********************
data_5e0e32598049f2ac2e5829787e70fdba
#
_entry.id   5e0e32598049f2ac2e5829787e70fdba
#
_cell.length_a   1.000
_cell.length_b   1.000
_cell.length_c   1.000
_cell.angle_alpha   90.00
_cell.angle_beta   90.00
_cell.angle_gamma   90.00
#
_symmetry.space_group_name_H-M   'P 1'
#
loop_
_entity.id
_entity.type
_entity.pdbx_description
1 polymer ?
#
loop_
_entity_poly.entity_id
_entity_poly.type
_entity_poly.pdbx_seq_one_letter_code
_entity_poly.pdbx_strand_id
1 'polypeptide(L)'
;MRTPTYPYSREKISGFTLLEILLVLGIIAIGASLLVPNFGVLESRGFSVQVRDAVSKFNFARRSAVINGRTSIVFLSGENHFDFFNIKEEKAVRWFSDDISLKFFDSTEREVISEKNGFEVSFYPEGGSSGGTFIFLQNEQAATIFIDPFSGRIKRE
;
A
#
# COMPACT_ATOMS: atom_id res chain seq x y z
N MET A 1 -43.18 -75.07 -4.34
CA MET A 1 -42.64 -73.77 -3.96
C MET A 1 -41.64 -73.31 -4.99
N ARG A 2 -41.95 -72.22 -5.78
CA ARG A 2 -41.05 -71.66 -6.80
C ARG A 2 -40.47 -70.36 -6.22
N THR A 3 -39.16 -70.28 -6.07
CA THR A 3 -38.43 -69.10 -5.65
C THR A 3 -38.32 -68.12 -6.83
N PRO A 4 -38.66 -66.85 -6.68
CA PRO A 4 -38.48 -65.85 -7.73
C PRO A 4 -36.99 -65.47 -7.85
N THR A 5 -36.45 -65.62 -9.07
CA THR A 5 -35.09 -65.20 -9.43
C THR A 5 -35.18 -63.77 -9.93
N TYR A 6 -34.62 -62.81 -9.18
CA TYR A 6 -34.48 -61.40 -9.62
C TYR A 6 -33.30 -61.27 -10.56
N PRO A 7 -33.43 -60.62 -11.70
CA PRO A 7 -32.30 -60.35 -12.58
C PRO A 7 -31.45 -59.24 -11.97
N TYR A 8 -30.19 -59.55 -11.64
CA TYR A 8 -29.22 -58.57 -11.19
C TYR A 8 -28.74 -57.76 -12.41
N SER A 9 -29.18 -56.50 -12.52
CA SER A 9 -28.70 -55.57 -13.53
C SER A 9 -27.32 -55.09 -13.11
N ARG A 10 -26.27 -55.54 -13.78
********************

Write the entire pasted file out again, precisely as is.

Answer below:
data_5e0e32598049f2ac2e5829787e70fdba
#
_entry.id   5e0e32598049f2ac2e5829787e70fdba
#
_cell.length_a   1.000
_cell.length_b   1.000
_cell.length_c   1.000
_cell.angle_alpha   90.00
_cell.angle_beta   90.00
_cell.angle_gamma   90.00
#
_symmetry.space_group_name_H-M   'P 1'
#
loop_
_entity.id
_entity.type
_entity.pdbx_description
1 polymer ?
#
loop_
_entity_poly.entity_id
_entity_poly.type
_entity_poly.pdbx_seq_one_letter_code
_entity_poly.pdbx_strand_id
1 'polypeptide(L)'
;MRTPTYPYSREKISGFTLLEILLVLGIIAIGASLLVPNFGVLESRGFSVQVRDAVSKFNFARRSAVINGRTSIVFLSGENHFDFFNIKEEKAVRWFSDDISLKFFDSTEREVISEKNGFEVSFYPEGGSSGGTFIFLQNEQAATIFIDPFSGRIKRE
;
A
#
# COMPACT_ATOMS: atom_id res chain seq x y z
N MET A 1 -43.18 -75.07 -4.34
CA MET A 1 -42.64 -73.77 -3.96
C MET A 1 -41.64 -73.31 -4.99
N ARG A 2 -41.95 -72.22 -5.78
CA ARG A 2 -41.05 -71.66 -6.80
C ARG A 2 -40.47 -70.36 -6.22
N THR A 3 -39.16 -70.28 -6.07
CA THR A 3 -38.43 -69.10 -5.65
C THR A 3 -38.32 -68.12 -6.83
N PRO A 4 -38.66 -66.85 -6.68
CA PRO A 4 -38.48 -65.85 -7.73
C PRO A 4 -36.99 -65.47 -7.85
N THR A 5 -36.45 -65.62 -9.07
CA THR A 5 -35.09 -65.20 -9.43
C THR A 5 -35.18 -63.77 -9.93
N TYR A 6 -34.62 -62.81 -9.18
CA TYR A 6 -34.48 -61.40 -9.62
C TYR A 6 -33.30 -61.27 -10.56
N PRO A 7 -33.43 -60.62 -11.70
CA PRO A 7 -32.30 -60.35 -12.58
C PRO A 7 -31.45 -59.24 -11.97
N TYR A 8 -30.19 -59.55 -11.64
CA TYR A 8 -29.22 -58.57 -11.19
C TYR A 8 -28.74 -57.76 -12.41
N SER A 9 -29.18 -56.50 -12.52
CA SER A 9 -28.70 -55.57 -13.53
C SER A 9 -27.32 -55.09 -13.11
N ARG A 10 -26.27 -55.54 -13.78